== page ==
# Convergence of a Trigonometric Series

After working with a Fourier series for a while, I realized that it would be of great help to me if I could prove that the following limit is zero: $$\lim_{N\to\infty}\frac{1}{N}\sum_{m=1}^\infty\frac{(-1)^m\cos(m(N+1))\sin(mN)}{(4m^2-1)\sin(m)}$$

I tried to do several things and I can show that with a trivial upper bound that if $\sum_{m=1}^\infty\frac{1}{m^2|\sin(m)|}$ converges then the limit will clearly be zero, but this only seems to complicate things, as I think I would have to introduce notions of Diophantine approximation to show that the denominator doesn't get too crazy.

• The numerator is missing a ")". If it's supposed to be $\cos(m(N+1)) \sin(mN)$ then it converges because $|\sin(mN) / \sin(m)| \leq N \ll_N 1$ and the other factors are $O(1/m^2)$. – Noam D. Elkies Jan 27 '14 at 0:07
• Cross post: math.stackexchange.com/questions/652609/… – rghthndsd Jan 27 '14 at 0:09
• @rghthndsd Those two questions don't look the same to me. – David E Speyer Jan 27 '14 at 0:17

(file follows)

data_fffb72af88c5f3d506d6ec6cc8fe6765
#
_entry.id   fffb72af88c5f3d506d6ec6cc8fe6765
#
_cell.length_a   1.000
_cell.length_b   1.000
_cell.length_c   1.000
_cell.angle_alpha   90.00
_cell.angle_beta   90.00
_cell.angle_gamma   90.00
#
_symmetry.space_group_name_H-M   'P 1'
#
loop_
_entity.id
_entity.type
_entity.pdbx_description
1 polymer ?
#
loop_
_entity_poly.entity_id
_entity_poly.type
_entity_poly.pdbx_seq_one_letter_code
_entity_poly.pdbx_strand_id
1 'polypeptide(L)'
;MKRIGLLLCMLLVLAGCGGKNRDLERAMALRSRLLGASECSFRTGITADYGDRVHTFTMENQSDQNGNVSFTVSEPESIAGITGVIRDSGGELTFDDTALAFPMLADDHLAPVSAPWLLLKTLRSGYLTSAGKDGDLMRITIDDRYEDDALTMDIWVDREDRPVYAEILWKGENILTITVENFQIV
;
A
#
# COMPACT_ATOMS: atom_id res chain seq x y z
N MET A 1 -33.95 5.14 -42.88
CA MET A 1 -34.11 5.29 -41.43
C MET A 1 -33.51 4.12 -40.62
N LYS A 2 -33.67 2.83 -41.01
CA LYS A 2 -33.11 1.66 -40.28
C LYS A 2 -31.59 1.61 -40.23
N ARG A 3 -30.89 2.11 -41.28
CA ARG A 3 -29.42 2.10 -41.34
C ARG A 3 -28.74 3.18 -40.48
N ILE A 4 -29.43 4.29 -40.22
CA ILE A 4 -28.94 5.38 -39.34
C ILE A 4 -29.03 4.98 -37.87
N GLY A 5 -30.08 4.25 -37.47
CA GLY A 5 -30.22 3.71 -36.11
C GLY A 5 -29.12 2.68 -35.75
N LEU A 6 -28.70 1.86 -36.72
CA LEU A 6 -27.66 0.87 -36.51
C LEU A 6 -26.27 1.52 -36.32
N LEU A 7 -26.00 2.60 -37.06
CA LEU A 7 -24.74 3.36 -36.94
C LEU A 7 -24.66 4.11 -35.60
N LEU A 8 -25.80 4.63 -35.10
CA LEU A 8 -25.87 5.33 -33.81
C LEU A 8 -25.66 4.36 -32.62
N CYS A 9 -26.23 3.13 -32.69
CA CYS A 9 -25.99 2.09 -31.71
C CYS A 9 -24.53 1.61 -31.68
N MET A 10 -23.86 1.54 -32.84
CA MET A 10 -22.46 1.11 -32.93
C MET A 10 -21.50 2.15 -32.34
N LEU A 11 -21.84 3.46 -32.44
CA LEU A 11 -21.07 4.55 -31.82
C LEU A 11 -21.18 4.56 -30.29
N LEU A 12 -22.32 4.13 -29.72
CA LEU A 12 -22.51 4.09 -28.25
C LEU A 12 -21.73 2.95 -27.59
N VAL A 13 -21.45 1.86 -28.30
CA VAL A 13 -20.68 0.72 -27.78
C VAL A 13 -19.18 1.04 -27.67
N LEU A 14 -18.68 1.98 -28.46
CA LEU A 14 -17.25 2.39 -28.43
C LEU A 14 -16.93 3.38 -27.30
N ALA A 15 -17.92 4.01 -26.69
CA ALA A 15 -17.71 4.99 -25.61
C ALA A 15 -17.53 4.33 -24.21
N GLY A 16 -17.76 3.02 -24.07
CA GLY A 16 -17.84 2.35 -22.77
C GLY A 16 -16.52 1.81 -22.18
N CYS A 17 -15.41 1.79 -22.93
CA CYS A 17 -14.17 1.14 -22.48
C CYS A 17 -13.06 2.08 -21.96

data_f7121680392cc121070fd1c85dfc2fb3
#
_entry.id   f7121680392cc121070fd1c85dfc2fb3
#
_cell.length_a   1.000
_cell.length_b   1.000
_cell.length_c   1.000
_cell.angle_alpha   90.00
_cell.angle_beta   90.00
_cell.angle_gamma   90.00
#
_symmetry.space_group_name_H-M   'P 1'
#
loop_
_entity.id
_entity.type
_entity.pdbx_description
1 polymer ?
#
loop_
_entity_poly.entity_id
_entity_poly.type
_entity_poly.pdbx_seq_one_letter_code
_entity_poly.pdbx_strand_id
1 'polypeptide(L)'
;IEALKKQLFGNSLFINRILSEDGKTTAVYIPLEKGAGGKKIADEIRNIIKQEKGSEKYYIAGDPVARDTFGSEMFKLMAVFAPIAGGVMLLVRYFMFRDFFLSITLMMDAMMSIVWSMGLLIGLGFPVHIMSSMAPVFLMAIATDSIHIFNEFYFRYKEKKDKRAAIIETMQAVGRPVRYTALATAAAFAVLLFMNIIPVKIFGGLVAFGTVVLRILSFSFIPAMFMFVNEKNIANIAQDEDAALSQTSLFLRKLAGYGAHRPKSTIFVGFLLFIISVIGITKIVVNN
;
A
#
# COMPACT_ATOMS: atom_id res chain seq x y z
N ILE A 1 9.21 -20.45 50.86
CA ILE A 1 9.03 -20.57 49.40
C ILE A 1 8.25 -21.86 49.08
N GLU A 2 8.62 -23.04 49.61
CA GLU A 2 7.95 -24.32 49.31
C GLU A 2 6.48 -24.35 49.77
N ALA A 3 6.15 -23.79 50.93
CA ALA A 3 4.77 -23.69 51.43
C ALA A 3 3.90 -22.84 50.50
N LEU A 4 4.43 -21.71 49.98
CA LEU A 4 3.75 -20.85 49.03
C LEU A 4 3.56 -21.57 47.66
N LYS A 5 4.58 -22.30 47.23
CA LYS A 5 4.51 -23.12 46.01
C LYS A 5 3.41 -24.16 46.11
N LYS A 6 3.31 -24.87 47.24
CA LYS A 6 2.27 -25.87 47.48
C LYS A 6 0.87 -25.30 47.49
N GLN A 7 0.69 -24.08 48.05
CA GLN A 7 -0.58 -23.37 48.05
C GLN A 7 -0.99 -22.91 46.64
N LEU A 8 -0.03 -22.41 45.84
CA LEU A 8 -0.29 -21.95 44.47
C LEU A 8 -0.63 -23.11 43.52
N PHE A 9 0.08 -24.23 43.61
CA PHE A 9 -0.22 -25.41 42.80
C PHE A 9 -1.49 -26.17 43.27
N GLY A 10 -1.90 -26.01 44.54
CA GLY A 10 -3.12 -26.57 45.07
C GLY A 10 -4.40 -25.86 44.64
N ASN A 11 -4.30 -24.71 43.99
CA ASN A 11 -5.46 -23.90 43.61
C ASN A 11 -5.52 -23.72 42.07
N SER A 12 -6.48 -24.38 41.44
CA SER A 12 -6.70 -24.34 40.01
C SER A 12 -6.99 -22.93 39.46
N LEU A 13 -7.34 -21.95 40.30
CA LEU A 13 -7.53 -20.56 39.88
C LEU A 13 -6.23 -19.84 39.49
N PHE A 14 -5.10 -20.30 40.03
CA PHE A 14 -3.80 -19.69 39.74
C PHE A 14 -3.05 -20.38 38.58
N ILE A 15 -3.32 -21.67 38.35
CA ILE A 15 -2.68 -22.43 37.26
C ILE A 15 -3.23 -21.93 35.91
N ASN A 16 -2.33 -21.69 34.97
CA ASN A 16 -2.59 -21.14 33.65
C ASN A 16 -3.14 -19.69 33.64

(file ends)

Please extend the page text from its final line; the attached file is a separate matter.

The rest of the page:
• @NoamD.Elkies Let $N$ get arbitrarily large and it is no longer bounded. – Ethan Jan 27 '14 at 0:19
• Is your question whether the sum converges (in which case Noam's answer is right), or whether it converges to a value bounded independently of $N$? – David E Speyer Jan 27 '14 at 0:26

## 1 Answer

As pointed out earlier, $$a_{N,m}:=\frac{(-1)^m\cos(m(N+1))\sin(mN)}{N(4m^2-1)\sin(m)}$$ satisfies $$\left|a_{N,m}\right|\leq \frac{1}{(4m^2-1)}, \mbox{ and }\sum_{n=1}^\infty \frac{1}{(4m^2-1)} < \infty.$$ On the other hand, for every $m$, there holds $$\lim_{N\to\infty} a_{N,m} = 0.$$ Thus the Dominated Convergence Theorem does it for you, $$\lim_{N\to\infty} \sum_{m} a_{N,m} =0.$$ (If you have never seen this Theorem, it says, for series: Given ${a_{N,m}}$,, if

• $|a_{N,m}| < b_m$ for all $N$ and $\sum_{m} b_m$ converges
• for $m$ fixed, $a_{N,m}\to c_m$

then

• $\sum_{m} |a_{N,m} -c_m| \to 0$
• $\sum_m c_m$ converges

and consequently $\lim_{N\to \infty} \sum_m a_{N,m} = \sum_m c_m$).